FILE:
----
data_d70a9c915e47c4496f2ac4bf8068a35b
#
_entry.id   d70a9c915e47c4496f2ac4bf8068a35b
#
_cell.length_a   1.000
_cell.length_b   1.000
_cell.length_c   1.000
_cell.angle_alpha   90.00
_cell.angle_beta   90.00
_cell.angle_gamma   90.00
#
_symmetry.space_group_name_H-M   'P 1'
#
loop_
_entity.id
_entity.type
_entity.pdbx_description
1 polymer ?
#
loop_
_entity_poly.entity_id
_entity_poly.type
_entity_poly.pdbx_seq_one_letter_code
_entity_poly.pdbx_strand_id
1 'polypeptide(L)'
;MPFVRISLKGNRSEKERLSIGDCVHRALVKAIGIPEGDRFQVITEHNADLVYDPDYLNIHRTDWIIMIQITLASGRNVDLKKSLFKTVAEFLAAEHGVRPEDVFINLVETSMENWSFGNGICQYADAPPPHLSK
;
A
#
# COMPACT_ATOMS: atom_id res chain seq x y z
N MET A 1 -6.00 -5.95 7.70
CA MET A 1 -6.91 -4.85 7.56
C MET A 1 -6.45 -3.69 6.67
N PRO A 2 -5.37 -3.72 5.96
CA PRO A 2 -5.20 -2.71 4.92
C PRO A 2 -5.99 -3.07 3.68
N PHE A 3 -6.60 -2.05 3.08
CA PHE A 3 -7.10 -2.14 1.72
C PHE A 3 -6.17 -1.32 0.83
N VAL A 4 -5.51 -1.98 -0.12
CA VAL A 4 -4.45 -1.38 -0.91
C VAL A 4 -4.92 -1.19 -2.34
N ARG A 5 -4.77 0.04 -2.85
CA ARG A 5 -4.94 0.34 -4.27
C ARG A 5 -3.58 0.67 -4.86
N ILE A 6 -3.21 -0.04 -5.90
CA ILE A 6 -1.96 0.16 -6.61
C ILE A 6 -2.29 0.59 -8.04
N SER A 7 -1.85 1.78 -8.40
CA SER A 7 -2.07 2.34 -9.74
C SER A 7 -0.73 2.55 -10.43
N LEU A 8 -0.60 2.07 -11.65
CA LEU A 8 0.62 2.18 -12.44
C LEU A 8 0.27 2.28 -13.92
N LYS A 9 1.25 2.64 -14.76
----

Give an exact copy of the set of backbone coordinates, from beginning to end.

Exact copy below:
data_d70a9c915e47c4496f2ac4bf8068a35b
#
_entry.id   d70a9c915e47c4496f2ac4bf8068a35b
#
_cell.length_a   1.000
_cell.length_b   1.000
_cell.length_c   1.000
_cell.angle_alpha   90.00
_cell.angle_beta   90.00
_cell.angle_gamma   90.00
#
_symmetry.space_group_name_H-M   'P 1'
#
loop_
_entity.id
_entity.type
_entity.pdbx_description
1 polymer ?
#
loop_
_entity_poly.entity_id
_entity_poly.type
_entity_poly.pdbx_seq_one_letter_code
_entity_poly.pdbx_strand_id
1 'polypeptide(L)'
;MPFVRISLKGNRSEKERLSIGDCVHRALVKAIGIPEGDRFQVITEHNADLVYDPDYLNIHRTDWIIMIQITLASGRNVDLKKSLFKTVAEFLAAEHGVRPEDVFINLVETSMENWSFGNGICQYADAPPPHLSK
;
A
#
# COMPACT_ATOMS: atom_id res chain seq x y z
N MET A 1 -6.00 -5.95 7.70
CA MET A 1 -6.91 -4.85 7.56
C MET A 1 -6.45 -3.69 6.67
N PRO A 2 -5.37 -3.72 5.96
CA PRO A 2 -5.20 -2.71 4.92
C PRO A 2 -5.99 -3.07 3.68
N PHE A 3 -6.60 -2.05 3.08
CA PHE A 3 -7.10 -2.14 1.72
C PHE A 3 -6.17 -1.32 0.83
N VAL A 4 -5.51 -1.98 -0.12
CA VAL A 4 -4.45 -1.38 -0.91
C VAL A 4 -4.92 -1.19 -2.34
N ARG A 5 -4.77 0.04 -2.85
CA ARG A 5 -4.94 0.34 -4.27
C ARG A 5 -3.58 0.67 -4.86
N ILE A 6 -3.21 -0.04 -5.90
CA ILE A 6 -1.96 0.16 -6.61
C ILE A 6 -2.29 0.59 -8.04
N SER A 7 -1.85 1.78 -8.40
CA SER A 7 -2.07 2.34 -9.74
C SER A 7 -0.73 2.55 -10.43
N LEU A 8 -0.60 2.07 -11.65
CA LEU A 8 0.62 2.18 -12.44
C LEU A 8 0.27 2.28 -13.92
N LYS A 9 1.25 2.64 -14.76